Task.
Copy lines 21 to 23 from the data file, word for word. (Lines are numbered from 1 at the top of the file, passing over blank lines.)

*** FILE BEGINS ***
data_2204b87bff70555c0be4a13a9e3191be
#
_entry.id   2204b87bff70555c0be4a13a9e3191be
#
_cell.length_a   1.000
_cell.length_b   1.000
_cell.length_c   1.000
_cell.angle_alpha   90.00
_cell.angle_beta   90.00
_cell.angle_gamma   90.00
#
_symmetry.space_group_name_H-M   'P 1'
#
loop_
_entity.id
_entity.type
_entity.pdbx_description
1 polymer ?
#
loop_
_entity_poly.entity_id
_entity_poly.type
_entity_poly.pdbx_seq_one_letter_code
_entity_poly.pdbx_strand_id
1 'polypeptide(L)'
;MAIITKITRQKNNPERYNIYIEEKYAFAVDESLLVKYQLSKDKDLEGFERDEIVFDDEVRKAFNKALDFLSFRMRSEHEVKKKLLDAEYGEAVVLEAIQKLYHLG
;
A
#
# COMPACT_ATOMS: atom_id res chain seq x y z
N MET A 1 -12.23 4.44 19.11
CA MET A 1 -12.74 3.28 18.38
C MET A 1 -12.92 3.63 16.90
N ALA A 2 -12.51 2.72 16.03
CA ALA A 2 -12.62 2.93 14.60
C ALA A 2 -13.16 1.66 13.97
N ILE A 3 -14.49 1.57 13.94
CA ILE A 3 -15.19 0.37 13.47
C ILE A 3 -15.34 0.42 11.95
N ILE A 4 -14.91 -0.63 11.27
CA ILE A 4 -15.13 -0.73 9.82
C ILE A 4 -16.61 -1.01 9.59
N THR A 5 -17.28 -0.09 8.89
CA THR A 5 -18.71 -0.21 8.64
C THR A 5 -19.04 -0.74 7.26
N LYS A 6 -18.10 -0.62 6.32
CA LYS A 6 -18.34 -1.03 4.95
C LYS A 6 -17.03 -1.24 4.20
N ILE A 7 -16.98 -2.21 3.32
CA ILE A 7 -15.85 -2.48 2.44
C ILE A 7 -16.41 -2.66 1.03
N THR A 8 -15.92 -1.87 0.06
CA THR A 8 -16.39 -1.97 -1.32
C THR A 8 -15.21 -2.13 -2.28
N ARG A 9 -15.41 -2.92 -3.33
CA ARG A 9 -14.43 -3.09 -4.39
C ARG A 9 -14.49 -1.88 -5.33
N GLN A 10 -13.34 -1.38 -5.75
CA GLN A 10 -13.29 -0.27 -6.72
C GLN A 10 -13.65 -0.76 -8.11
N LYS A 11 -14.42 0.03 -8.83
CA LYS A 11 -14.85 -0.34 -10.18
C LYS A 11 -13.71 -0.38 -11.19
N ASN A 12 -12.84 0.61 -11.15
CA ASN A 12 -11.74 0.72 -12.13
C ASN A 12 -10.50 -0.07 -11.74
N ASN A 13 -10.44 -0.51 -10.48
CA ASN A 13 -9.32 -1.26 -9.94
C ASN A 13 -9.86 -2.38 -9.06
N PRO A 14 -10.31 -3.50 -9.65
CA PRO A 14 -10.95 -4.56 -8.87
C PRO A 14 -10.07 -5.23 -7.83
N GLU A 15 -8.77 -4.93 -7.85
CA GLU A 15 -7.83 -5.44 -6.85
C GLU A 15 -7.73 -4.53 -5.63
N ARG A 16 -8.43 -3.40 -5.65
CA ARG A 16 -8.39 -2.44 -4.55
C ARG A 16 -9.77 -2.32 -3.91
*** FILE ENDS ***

_entity_poly.entity_id
_entity_poly.type
_entity_poly.pdbx_seq_one_letter_code